I just finished reading a fairly good article on the risks CIOs in the UK are feeling as a result of the broader rush to adoption of cloud based services in their businesses. Interestingly enough, it’s not the traditional concern associated with being disintermediated, rather it’s about cloud creating issues relative to connectivity that they can’t effectively plan for.
Every Problem is really an Opportunity in Waiting
In the article the author Bill Boyle says that “almost 48 percent of UK CIOs say that the lack of control over cloud services has made it difficult to predict bandwidth requirements and manage their organizations network effectively – 76 percent of CIOs are concerned that their network will prevent them from meeting business objectives. Furthermore these CIOs are afraid that these problems are already creating strain in their relationships with the CEO, CFO and CMO”.
There’s no doubt that a failure to manage infrastructure requirements effectively can and eventually will have severe consequences to the business, so on that point I agree with the author.
Why I think this is more of an opportunity than a problem
Imagine no CIO, Imagine no religion, we all just get along. Yeah, could happen. However, in the case of “no CIO” we would be living in chaos and we certainly wouldn’t be getting along with each other. Here’s a short scenario of no CIO:
Each organization, in fact potentially each person in a company is buying their own IT resources. There’s no framework for data integration, there is no department wide or cross functional value derived from data. Each application, each PC, laptop, and phone is an open access point to the rest of the world. Consultants would run rampant helping you understand how to buy more, while not sharing what they’re doing with other consultants let alone the executive committee. Costs balloon across the entire company because there’s no one managing licensing, scale, vendor selection, or cross functional projects. Of course there’s no disaster avoidance or recovery plan and there is likely no strategic plan for technology adoption, there goes any hope of using IT as a differentiator. Need I go on? This scenario already a nightmare of gigantic proportions.
The very fact that cloud is impacting the network is a perfect reason for the CIO to take the bull by the horns (the fiber by the connector) and make lemonade out of lemons. Turn that frown upside down as it were. There are myriad ways to get in front of this issue, but get in front of it you must. This is your opportunity to demonstrate how having a good CIO is the difference between functioning and not, between innovating and dying on the vine. Use the bully pulpit of your position to create process around the adoption, management and measuring of the use of technology. Demonstrate how IT can provide additional value on top of any canned solutions that you buy through helping with negotiations, data integration, and project planning. The opportunities are endless. Whenever I took on a new leadership role in IT I always thought, I’m so glad the person before made it so easy for me to be successful. This is your opportunity to be successful again, by effectively positioning yourself as the savior not as the roadkill.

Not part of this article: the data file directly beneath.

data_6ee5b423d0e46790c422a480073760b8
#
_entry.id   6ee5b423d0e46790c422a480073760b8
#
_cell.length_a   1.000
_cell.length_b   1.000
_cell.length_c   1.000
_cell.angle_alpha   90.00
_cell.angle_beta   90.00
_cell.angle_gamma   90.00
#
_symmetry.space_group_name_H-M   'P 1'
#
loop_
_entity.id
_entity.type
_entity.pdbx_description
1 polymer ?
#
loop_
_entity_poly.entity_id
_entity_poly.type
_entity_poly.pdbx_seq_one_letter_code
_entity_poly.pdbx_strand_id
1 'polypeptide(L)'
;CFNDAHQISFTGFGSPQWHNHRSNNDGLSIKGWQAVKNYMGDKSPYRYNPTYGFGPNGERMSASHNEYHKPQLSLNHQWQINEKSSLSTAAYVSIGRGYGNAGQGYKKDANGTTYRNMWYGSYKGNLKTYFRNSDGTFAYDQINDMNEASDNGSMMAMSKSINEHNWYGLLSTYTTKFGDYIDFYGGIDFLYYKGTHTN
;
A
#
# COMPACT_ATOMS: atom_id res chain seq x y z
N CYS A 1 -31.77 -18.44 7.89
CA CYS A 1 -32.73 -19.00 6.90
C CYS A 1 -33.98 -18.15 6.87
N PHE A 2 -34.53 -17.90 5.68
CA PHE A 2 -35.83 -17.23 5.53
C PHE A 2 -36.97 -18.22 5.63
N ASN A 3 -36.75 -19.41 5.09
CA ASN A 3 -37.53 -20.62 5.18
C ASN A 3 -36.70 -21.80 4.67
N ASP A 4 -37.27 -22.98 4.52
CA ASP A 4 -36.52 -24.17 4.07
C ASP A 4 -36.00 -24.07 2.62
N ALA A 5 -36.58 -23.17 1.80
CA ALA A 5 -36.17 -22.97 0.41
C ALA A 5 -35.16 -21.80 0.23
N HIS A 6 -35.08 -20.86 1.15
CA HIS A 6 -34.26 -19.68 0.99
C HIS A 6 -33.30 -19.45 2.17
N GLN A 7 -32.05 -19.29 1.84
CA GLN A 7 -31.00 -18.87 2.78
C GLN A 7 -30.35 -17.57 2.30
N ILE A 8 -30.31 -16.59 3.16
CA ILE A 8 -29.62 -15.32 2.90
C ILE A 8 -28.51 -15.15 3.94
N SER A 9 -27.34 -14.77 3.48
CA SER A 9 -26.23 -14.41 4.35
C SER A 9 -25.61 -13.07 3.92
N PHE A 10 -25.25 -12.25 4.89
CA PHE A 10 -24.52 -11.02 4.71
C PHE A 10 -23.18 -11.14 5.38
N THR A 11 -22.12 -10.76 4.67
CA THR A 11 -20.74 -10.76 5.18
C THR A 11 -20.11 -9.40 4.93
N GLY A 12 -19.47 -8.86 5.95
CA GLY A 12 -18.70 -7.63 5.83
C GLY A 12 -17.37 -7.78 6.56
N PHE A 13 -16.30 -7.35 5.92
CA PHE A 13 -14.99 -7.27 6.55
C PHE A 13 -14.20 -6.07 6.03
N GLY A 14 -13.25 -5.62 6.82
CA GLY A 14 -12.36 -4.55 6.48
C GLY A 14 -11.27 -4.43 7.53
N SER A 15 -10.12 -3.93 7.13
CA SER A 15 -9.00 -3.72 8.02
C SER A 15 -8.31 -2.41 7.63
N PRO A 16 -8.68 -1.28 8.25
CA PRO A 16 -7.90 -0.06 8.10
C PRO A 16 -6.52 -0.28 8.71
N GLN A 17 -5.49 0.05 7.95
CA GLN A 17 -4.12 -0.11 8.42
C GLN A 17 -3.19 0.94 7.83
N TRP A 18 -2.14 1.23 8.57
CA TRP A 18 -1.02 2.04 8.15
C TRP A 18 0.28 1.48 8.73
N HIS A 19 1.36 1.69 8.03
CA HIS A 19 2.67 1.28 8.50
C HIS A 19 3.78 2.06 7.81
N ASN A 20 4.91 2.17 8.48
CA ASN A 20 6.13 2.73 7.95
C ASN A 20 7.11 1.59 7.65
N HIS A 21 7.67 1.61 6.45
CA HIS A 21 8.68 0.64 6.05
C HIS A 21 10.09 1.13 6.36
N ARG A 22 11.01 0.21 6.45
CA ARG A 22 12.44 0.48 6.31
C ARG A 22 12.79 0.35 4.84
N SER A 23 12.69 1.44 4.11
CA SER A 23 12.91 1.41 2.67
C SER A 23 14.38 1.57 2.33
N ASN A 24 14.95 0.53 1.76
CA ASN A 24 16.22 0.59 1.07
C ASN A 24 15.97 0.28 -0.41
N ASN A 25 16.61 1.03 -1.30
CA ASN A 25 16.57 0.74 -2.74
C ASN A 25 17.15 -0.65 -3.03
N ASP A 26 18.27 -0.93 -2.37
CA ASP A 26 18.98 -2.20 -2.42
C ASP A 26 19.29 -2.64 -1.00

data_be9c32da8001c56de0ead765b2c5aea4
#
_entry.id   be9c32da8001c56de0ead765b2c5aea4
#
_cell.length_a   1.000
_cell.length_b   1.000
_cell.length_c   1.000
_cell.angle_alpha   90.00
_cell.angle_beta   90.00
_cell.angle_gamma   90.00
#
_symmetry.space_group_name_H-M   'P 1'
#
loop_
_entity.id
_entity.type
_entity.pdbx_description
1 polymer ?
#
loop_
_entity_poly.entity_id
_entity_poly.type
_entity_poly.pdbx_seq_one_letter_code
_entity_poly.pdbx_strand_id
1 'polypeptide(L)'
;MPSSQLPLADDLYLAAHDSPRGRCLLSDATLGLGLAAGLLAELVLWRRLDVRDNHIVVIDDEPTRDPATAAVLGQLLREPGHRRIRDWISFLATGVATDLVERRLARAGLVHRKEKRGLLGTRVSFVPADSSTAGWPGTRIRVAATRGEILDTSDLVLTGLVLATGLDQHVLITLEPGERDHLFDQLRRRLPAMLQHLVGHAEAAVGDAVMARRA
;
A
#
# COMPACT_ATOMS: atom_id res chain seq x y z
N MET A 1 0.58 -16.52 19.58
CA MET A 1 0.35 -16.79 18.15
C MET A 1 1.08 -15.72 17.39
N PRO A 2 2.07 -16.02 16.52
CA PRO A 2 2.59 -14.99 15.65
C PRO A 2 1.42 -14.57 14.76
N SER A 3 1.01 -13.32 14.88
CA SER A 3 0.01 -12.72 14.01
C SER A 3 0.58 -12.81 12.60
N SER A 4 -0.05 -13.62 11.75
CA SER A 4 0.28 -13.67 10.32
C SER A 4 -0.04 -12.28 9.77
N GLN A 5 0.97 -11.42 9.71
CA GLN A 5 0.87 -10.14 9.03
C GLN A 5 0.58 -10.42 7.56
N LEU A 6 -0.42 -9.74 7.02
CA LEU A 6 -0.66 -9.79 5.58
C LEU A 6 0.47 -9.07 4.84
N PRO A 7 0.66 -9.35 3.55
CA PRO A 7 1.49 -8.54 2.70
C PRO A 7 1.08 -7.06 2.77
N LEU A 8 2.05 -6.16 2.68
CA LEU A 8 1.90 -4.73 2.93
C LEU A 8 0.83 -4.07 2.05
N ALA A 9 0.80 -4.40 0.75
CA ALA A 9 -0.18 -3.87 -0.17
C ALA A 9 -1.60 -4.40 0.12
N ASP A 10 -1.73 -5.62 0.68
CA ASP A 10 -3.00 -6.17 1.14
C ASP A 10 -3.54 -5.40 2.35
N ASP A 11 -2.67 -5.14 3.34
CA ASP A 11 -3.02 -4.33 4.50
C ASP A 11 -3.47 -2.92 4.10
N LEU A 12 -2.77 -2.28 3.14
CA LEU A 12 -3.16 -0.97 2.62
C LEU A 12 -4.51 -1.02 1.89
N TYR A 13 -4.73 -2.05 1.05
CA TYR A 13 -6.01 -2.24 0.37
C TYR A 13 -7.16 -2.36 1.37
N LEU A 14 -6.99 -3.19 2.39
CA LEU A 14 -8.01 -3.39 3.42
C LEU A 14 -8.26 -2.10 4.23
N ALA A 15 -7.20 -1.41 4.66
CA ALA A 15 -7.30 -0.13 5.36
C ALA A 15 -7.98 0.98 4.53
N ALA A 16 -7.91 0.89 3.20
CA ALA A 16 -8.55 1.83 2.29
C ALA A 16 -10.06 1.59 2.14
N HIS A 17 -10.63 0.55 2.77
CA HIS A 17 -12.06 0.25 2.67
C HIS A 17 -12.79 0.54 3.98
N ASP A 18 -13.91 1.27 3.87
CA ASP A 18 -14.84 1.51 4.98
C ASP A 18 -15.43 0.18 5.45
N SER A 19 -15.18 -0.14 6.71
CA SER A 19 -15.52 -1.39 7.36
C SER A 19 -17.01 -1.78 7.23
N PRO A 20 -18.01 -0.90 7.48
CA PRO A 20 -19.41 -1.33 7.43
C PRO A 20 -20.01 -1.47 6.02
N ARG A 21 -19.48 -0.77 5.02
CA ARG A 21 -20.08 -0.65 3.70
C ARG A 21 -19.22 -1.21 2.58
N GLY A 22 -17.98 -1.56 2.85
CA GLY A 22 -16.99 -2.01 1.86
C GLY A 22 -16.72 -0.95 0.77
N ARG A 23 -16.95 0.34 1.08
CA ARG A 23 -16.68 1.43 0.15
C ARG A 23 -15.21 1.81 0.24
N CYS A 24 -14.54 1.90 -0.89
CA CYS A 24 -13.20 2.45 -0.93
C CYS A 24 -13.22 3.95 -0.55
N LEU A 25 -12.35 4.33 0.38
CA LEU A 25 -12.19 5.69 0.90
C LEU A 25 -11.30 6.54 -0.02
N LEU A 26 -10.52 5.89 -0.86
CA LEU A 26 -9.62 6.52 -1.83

Steps to take
Understand and capture the risks – report on it to management. Be transparent and communicate regularly, ideally in face to face conversations. Keep in mind that this isn’t an opportunity to complain about the risks, but rather to discuss how you plan to mitigate them and derive value from the results
Create a roadmap for providing leadership and governance, not control and restrictions
Fire the IT staff that won’t change and hire ones that will embrace owning a services based organization, not a technology based one. This means you have to change as well, appropriate training and reward systems are key, see below:
Identify a few areas for skunk works – A handful of your resources working on projects that are meant to provide true innovation and consequent differentiation to your business
Identify and implement a handful of tools that allow for improved visibility to new solutions being introduced by non-IT staff
Think Shepard not Sheriff
Find partners that can reduce your dependence on fixed assets like data centers and a hard to change connectivity map, see below;
Think Innovation not cost center
If you can do the majority of the above you’ll have positioned yourself to be the department everyone needs and looks for advice from, not the one everyone makes jokes about. This really is about leadership, it’s not about technology, and it’s not about schedules or controls. You might have to change the minds of the executive staff regarding where IT fits, but it will help if you’re upfront with the current situation, transparent with how you’ll make the change, and can demonstrate what the future will look like.